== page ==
Romans 1:18-32 – A Paraphrase

Romans 1:18-32 – A Paraphrase April 27, 2013

Roman 1:18-32 could be called “Mapping the Crack Shack of the Human Heart. ” Here is my paraphrase, comments welcomed!

The Pagan World in the Grip of Sin (Rom 1:18-32)

In speaking of God’s saving justice, we cannot forget his punitive justice against evil either. For the righteous rage of God is even now being revealed from heaven against all who act without recourse to God and who descend into utterly wicked ways. I’m talking about those people who suppress the truth about God because they cannot handle God, even though he is there as plain as day before them, as evidenced by the beauty of nature and in the design of the created order. Since the dawn of time, people have seen the invisible God by the finger print that he left on his creation. Deep down they know about his everlasting power and his divine nature, as it is written across the book of nature, and yet they choose not to see it, and leave themselves without excuse for their escapist fantasy of pretending that God is not there.

Despite the fact that they had an innate awareness of God’s existence and attributes, they did not render to him the glory that he deserved as their God, nor did they offer any token of thanks for his providential care over them. Instead, they reasoned their way to unreasonable ideas about God and allowed their hearts to turn from the light of God to the darkness of a world without God. They claimed to have religion and philosophy all figured out, yet they became stupefied by their disbelief. These self-appointed experts sold off the truth of God in order to manufacture a convenient lie; a lie that led them to build miniature statues of gods made in their own image, or else, modelled after birds, beasts, and reptiles (as if these were real “gods” or could compete with the one true God of creation).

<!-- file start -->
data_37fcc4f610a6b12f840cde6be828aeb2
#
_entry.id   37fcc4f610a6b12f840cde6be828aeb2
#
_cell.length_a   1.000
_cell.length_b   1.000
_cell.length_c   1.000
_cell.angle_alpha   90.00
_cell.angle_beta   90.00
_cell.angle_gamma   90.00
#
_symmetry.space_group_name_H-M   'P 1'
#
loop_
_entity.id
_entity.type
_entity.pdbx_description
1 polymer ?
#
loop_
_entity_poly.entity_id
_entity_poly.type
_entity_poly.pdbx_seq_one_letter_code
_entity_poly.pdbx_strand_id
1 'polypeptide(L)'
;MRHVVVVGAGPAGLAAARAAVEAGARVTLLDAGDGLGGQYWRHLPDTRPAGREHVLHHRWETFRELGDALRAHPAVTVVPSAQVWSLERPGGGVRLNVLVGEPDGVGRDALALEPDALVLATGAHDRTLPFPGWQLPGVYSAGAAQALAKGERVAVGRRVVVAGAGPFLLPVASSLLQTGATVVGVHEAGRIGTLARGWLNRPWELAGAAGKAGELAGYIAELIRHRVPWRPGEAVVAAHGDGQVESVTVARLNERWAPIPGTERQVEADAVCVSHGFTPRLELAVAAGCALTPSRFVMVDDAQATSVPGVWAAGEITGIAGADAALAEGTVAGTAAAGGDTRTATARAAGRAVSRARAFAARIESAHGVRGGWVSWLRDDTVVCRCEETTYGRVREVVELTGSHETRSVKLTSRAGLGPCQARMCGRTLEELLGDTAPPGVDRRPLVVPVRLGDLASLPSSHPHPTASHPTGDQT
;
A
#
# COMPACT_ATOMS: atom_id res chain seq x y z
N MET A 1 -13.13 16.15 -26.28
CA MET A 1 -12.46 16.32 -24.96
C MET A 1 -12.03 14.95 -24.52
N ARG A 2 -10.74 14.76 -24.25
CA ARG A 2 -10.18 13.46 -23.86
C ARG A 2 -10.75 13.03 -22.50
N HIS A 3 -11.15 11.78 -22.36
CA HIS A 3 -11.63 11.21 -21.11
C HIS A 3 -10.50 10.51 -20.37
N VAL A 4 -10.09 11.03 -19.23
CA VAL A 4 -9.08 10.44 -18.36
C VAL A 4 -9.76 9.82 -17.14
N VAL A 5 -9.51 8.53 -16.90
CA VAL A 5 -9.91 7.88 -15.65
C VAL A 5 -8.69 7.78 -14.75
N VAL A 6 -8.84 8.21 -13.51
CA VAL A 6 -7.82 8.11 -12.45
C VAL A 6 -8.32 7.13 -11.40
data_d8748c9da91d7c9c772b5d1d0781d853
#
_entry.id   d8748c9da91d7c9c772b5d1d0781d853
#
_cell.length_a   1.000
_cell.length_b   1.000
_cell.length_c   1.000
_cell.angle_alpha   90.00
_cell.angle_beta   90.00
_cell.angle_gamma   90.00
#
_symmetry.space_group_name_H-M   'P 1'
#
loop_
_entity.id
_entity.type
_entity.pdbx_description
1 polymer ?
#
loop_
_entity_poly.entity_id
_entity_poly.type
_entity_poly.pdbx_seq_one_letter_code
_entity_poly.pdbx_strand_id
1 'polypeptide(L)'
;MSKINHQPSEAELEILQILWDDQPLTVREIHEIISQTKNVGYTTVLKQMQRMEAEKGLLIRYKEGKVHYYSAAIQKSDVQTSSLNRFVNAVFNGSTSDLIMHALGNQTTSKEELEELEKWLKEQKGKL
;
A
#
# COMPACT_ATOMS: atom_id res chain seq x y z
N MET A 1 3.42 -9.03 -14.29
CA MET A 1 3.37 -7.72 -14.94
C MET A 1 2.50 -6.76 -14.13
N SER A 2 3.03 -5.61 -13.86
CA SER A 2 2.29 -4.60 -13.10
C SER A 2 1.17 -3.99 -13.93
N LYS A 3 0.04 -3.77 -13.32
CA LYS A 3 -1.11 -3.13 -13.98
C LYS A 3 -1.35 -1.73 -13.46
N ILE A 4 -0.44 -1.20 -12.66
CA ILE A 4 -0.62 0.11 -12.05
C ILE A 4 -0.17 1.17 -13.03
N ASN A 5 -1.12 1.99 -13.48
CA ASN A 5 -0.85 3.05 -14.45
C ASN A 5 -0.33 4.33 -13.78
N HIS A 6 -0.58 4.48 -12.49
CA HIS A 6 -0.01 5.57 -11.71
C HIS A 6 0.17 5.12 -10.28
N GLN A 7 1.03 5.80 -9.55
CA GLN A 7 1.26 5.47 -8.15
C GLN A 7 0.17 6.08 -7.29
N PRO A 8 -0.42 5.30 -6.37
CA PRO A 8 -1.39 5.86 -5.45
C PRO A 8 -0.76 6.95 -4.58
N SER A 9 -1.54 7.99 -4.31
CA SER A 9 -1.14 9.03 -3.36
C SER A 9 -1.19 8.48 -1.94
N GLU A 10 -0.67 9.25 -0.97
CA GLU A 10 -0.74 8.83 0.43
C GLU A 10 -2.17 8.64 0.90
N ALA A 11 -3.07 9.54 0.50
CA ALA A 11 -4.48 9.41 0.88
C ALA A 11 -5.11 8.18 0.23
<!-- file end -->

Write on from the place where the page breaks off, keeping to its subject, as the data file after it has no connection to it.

So God gave them what they wanted. He gave them over to the sordid desires of their hearts. So they could contaminate and humiliate their soul, mind, and body to their twisted heart’s content. People reached the pit of human existence to the point that they traded the truth about God for a convenient lie that fed their appetite for incessant indulgence. They chose to worship and work for creaturely comforts rather than for the Creator who made them and loves them (praise be to him from here to eternity and ten times infinity).

So God gave them over to their debauched desires. Their women turned away from God’s plan for human sexuality and indulged in sexual acts with each other contrary to how men and women were designed to enjoy love-making. In the same way, many men turned away from God’s intended pattern for sexual intimacy meant to be shared with women and instead they got hot and horny for each other – I mean men getting in on with other men like some kind of shameless sex show – and doing these things to themselves has such an negative effect that it proves in the end to be part of the punishment for doing it.

If that were not bad enough, they did not think it proper to give God his due regard, so God gave them over to a debauched way of thinking ruled by a convoluted logic which led them to justify and do the sorts of thing that no-one in their proper mind would ever think to justify or do. And now they are like jugs of sewage filled to the brim with rank injustice, moral rot, insatiable greed, engrossed with envy, plotting murder, engaged in endless wrangling, given to open treachery, a maelstrom of malevolence, loving violence, full of false accusations, haters of anything or anyone to do with religion, resolutely insolent, utterly arrogant, completely full of themselves, architects of evil, parents of perdition. They have become a horde of senseless, untrustworthy, unfeeling, and unmerciful of sub-human creatures that have divested themselves of a true humanity. They are aware, in some closed recess of their mind, of God’s stipulations against such beastly behaviour, and how those who acts like brute beasts should be terminated like a brute beast. The tragedy is that they not only persist in performing such perverse deeds, but they applaud and approve of those people who do them.